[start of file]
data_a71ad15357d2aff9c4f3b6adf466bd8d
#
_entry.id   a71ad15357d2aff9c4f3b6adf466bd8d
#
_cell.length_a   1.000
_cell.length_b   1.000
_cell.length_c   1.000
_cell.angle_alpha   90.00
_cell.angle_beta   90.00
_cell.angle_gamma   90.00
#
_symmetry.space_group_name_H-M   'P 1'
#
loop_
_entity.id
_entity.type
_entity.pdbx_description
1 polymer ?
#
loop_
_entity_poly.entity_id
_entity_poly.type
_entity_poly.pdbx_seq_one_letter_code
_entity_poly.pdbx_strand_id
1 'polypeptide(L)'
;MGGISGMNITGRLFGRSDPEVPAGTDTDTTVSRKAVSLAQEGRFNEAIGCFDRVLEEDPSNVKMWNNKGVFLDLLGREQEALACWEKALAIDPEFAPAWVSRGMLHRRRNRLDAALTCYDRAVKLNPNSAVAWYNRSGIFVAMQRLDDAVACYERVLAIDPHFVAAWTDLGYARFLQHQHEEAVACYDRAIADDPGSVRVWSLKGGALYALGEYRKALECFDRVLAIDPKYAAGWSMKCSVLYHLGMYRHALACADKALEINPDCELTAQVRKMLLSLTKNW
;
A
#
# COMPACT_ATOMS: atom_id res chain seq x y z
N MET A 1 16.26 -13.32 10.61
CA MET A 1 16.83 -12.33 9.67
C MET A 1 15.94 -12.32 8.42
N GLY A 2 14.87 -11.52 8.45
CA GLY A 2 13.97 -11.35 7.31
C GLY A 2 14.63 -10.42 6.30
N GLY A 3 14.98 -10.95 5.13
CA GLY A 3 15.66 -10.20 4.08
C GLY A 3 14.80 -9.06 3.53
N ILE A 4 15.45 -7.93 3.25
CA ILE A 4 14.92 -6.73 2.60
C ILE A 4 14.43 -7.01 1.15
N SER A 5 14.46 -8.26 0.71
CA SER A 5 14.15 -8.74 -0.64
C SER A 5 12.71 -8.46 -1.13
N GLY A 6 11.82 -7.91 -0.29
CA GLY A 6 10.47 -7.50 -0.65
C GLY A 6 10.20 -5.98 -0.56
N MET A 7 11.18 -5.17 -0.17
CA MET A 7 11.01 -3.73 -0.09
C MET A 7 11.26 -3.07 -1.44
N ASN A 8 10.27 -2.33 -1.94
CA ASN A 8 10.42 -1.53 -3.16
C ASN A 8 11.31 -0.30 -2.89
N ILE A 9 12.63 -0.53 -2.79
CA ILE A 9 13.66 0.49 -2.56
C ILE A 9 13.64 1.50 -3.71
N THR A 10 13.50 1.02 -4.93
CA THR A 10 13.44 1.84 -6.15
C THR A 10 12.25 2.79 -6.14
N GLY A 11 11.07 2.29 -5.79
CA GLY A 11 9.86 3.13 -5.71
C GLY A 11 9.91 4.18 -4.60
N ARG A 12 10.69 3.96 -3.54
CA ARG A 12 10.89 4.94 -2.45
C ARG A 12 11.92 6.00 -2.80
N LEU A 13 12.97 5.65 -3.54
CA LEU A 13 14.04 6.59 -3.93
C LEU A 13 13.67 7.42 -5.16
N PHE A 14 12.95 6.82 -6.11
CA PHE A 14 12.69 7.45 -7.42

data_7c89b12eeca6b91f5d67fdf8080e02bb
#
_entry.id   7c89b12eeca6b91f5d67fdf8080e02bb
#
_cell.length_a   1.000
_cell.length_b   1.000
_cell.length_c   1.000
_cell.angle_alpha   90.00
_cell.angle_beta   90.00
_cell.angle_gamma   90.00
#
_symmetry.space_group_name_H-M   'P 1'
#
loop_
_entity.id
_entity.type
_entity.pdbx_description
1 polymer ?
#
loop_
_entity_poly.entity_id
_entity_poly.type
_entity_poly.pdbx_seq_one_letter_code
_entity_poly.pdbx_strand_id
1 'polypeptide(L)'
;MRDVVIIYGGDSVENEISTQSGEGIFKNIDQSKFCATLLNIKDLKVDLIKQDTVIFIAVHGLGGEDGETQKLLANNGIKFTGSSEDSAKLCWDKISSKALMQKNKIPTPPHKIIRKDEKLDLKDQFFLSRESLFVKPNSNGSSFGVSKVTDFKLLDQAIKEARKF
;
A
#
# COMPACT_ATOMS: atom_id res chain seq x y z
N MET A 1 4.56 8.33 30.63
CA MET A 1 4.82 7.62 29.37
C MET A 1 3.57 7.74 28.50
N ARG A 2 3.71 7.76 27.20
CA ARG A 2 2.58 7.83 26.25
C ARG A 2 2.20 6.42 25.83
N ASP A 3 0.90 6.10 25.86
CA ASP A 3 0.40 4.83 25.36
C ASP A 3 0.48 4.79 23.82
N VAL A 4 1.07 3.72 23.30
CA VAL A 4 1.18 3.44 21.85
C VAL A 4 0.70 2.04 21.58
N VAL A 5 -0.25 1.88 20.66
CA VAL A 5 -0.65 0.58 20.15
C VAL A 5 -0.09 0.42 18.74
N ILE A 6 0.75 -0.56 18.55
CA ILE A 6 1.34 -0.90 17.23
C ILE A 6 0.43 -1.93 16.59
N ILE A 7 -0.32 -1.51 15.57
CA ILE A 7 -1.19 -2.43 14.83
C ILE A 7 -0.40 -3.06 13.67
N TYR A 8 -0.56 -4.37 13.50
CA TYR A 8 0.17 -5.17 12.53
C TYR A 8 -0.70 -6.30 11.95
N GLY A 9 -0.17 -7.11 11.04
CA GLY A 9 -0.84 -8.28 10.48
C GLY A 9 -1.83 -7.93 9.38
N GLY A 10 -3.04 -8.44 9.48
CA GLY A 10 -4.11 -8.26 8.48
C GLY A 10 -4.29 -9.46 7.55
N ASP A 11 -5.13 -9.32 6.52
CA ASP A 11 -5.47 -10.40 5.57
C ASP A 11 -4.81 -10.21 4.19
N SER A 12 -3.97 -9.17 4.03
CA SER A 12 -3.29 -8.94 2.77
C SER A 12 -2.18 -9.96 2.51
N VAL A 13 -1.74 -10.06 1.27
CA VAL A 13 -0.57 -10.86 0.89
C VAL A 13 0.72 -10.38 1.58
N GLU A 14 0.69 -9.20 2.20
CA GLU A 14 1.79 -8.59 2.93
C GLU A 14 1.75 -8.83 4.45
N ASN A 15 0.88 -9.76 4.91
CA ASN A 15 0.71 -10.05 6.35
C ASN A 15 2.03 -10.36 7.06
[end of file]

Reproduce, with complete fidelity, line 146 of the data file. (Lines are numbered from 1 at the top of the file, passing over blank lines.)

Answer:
C ASN A 15 2.03 -10.36 7.06